• Documents can be commented on and annotated within a conversation
    • Conversations can be initiated on system objects (sales orders, work orders, projects)
    • Conversations can be linked to build extended conversations
    • Conversations are saved to a database for retrieval and analysis
    • Tasks can be created with one click from a conversation
    • Members can collect feedback via polls and pros/cons analysis
    • Users can generate and brainstorm ideas on process improvements, etc.
    • External social media data (Facebook, Twitter, etc.) can be integrated within the system
    • Users can broadcast messaging to external social media channels
    • Members can perform analytics on all content, internal and external, to give a 360-degree view of the customer
    • Users can take advantage of social listening, monitoring, and sentiment analysis

User Adoption Is Key

Although there is a huge amount of potential in social media capabilities, the key to realizing the benefits of the tool will come from widespread adoption. Only when everyone in the organization leaves behind e-mails and starts communicating solely within the social collaboration tool will the full potential of the tool be realized. For proper adoption, an organization might need to offer a few carrots to create momentum from within. The products being offered by the ERP vendors can enable adoption with great interfaces, helping employees do their job better, or even a tool for both work and home. But, like any other new technology, an organization has to be willing to put effort into making the promise of the tool a reality.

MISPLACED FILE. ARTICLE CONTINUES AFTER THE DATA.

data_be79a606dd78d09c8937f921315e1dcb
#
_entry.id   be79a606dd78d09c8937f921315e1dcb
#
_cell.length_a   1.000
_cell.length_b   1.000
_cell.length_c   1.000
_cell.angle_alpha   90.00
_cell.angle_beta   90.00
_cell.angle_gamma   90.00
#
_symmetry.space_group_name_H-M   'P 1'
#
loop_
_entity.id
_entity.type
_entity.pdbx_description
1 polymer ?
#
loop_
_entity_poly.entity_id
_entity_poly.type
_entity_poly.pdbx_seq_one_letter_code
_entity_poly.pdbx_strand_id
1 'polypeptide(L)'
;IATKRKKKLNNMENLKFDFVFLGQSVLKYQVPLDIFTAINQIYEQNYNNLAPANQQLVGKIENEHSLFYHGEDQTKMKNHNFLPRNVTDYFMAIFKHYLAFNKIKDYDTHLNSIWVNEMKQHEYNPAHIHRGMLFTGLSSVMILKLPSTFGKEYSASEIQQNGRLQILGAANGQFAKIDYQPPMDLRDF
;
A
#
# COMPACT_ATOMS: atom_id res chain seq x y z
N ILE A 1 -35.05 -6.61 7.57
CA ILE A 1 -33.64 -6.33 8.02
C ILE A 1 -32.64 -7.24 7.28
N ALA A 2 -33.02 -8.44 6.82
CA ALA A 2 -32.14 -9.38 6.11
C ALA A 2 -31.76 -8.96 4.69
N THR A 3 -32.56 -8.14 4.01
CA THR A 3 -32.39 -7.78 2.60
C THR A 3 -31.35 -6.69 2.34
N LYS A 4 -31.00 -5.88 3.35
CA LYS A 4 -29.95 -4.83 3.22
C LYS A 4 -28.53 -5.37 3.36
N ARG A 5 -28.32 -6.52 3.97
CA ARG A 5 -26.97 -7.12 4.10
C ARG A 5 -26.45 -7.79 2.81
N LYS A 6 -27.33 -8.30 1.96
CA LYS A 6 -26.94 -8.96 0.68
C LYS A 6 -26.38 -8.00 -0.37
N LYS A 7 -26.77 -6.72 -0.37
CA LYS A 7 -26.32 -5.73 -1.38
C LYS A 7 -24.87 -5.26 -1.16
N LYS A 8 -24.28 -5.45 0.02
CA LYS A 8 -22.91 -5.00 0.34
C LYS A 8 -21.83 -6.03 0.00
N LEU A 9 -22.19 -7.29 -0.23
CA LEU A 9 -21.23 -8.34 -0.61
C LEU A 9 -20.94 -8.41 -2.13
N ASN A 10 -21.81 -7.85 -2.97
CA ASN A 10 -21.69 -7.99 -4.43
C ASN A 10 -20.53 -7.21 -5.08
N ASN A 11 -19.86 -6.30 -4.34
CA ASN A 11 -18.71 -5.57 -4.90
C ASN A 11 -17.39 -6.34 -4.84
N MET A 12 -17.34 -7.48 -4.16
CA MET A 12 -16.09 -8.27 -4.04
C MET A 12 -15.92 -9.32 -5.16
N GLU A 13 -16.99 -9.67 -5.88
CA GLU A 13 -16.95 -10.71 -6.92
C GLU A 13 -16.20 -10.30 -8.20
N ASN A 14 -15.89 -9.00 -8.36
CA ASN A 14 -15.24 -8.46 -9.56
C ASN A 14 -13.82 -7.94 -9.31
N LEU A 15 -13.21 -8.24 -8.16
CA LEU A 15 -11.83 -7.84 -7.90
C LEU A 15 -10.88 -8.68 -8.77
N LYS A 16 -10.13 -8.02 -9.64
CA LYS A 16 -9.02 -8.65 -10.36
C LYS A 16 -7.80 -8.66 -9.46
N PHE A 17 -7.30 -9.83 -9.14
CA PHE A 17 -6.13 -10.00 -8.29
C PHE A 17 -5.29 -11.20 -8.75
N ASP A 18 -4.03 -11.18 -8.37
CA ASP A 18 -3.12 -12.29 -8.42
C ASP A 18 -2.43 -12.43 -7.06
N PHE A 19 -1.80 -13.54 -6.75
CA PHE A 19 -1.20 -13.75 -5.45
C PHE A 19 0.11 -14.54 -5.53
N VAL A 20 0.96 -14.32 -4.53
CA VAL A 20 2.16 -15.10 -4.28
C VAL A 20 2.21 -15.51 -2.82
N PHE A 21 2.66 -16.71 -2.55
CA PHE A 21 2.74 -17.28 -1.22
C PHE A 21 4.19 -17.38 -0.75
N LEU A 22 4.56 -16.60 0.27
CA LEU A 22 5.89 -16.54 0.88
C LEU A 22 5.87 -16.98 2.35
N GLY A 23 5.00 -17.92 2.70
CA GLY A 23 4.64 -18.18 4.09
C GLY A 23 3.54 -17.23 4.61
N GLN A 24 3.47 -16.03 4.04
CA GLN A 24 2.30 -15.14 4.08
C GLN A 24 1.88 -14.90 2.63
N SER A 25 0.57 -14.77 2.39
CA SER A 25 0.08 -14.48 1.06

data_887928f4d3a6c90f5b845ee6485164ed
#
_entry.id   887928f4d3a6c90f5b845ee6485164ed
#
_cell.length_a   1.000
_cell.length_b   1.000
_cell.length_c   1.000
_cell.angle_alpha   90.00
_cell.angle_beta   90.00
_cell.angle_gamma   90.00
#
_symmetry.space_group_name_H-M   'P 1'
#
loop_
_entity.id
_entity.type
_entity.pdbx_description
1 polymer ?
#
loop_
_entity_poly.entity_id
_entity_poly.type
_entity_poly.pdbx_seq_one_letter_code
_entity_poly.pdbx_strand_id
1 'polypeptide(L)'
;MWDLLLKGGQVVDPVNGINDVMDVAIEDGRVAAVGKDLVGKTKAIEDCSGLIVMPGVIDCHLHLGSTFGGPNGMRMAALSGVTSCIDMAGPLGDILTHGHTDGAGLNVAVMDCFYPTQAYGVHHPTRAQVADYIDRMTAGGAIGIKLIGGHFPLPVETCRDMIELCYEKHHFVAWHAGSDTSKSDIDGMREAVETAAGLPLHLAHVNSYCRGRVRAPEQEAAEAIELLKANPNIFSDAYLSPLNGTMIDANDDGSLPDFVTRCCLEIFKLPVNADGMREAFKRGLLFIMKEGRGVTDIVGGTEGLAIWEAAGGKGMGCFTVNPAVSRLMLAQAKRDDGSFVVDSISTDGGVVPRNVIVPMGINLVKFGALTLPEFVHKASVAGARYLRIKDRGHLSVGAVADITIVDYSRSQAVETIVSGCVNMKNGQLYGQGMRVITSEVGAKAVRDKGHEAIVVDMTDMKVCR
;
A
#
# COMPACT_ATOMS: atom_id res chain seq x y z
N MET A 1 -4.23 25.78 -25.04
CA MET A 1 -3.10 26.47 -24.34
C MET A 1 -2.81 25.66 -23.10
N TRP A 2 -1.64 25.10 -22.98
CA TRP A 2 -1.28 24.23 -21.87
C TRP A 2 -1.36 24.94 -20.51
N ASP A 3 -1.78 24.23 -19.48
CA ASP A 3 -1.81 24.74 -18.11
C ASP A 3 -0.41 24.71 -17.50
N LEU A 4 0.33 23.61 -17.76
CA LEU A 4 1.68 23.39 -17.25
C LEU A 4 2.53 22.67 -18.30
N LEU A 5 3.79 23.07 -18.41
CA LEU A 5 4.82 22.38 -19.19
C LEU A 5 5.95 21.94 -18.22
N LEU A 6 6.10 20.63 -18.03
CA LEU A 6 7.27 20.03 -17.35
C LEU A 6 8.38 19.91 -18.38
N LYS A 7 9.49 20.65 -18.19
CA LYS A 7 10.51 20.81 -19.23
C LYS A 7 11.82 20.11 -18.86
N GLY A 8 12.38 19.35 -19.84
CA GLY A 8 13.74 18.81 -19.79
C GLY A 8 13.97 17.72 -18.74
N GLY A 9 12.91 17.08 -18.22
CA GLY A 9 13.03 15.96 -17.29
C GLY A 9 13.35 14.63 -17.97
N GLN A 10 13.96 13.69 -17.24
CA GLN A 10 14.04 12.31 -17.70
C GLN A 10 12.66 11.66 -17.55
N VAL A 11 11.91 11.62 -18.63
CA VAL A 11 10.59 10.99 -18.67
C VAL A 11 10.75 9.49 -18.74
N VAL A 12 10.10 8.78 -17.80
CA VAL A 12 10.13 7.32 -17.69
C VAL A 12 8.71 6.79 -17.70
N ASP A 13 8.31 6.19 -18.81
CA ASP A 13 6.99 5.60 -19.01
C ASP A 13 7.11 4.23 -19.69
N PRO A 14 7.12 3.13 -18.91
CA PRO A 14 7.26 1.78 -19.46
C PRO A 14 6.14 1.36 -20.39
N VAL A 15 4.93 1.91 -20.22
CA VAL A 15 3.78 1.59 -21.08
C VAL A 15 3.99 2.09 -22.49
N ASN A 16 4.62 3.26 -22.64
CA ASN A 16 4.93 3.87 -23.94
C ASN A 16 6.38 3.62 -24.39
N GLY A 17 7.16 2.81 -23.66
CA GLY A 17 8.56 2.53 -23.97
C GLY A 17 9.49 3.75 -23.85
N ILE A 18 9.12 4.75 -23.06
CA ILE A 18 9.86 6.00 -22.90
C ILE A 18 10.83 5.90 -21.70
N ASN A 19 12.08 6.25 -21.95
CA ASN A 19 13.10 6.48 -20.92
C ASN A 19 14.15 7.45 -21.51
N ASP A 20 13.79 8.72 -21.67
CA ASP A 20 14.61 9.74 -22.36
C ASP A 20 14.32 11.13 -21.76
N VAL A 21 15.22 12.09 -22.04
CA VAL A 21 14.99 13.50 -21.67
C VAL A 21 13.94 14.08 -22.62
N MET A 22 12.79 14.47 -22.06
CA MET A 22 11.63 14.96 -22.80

Unfortunately, the wide range of social collaboration tools on the market, both public and private, make it difficult to keep all the social threads synchronized. Between Facebook, LinkedIn, Yammer, Jam, Jive, and maybe a corporate private social account on the ERP system, a user might end up turning off all these feeds just to get back to work. We will probably see more tools to help manage social feeds and programming interfaces developed to allow these tools to interact more seamlessly. On the other hand, there may be another company that becomes the Facebook of corporate collaboration and all companies move to adopt that tool as the standard for corporate social collaboration, or it even might be Facebook itself.

Other Things to Consider—Data Governance and Organizational Policies

The social media or enterprise 2.0 functionality will definitely change the way people work, but all of this change will have other impacts on an organization. Opening up these communication channels may in fact open a Pandora’s box of potentially nonproductive or even abusive online behaviors. For example, a sales rep who is constantly sending notes to the shipping department asking when it is going to ship his/her orders could actually be counterproductive to the department. In a less social ERP system, the sales rep had no avenue other than to mail the “shipping dept” or call the department to get a status update. A savvy shipping department would be able to ignore the known offenders and keep doing its work in the more asocial system environment. Now, the shipping department could be flooded with messages that actually make it less productive.

All this information being tracked and stored in the corporate ERP system also may require additional human resources (HR) policies around what is acceptable online behavior. Additionally, notes taken by say a customer service rep on a product order might now have to be stored, managed, and reported on for eDiscovery situations. Though similar to e-mail, social content is more fluid and connected, so it will require a review of legal and HR policies before simply turning on the switch.

This concludes the first post of this series. Stay tuned for the second post, wherein we’ll offer a market lineup of the ERP players and their stance on providing social collaboration as part of their solutions.